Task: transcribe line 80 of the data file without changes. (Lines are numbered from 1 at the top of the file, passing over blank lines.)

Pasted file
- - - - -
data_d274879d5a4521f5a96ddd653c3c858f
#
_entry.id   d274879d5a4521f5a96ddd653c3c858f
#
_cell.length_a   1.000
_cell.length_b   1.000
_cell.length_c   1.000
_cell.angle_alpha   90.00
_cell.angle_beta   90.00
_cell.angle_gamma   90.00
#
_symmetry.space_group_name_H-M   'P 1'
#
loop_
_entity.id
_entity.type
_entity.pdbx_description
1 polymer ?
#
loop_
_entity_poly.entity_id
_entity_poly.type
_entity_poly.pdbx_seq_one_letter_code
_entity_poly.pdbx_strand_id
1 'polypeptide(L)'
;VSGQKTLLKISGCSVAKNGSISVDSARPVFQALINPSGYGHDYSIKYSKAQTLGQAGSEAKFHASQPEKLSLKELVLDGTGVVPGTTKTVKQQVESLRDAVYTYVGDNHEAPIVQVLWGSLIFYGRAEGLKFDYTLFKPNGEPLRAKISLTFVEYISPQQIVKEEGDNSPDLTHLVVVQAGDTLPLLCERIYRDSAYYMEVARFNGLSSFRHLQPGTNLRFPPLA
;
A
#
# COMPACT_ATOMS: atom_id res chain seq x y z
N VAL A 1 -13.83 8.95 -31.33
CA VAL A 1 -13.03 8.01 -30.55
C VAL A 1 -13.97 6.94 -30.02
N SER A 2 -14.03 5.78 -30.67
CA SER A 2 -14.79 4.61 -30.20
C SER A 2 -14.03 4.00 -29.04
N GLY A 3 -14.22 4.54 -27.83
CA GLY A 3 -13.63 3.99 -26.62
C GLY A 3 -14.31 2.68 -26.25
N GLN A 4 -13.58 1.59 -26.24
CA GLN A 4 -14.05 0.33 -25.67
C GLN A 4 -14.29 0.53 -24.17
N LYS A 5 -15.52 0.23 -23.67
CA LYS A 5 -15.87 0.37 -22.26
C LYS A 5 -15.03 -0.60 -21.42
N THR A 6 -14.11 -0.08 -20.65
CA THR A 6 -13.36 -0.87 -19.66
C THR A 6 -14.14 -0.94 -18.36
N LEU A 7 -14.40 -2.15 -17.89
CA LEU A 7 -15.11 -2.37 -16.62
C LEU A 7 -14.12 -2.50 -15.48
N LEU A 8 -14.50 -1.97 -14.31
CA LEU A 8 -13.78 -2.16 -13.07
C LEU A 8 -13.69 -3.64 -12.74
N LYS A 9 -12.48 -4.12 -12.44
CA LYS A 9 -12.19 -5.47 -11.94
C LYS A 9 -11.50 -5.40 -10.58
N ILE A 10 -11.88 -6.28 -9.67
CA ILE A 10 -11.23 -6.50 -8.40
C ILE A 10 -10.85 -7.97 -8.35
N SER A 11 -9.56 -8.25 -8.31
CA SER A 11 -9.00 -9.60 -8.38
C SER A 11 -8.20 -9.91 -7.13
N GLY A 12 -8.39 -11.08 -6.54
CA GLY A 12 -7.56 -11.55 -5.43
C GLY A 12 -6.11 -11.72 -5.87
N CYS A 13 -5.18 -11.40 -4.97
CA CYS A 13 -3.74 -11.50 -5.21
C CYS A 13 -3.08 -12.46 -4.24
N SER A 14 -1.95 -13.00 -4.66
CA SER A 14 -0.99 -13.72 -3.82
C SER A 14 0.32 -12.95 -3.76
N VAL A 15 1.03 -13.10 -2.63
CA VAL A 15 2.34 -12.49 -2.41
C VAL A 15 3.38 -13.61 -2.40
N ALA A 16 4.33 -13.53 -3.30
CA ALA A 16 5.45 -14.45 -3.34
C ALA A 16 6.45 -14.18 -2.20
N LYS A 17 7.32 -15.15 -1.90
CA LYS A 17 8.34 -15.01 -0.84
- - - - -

CA LYS A 17 8.34 -15.01 -0.84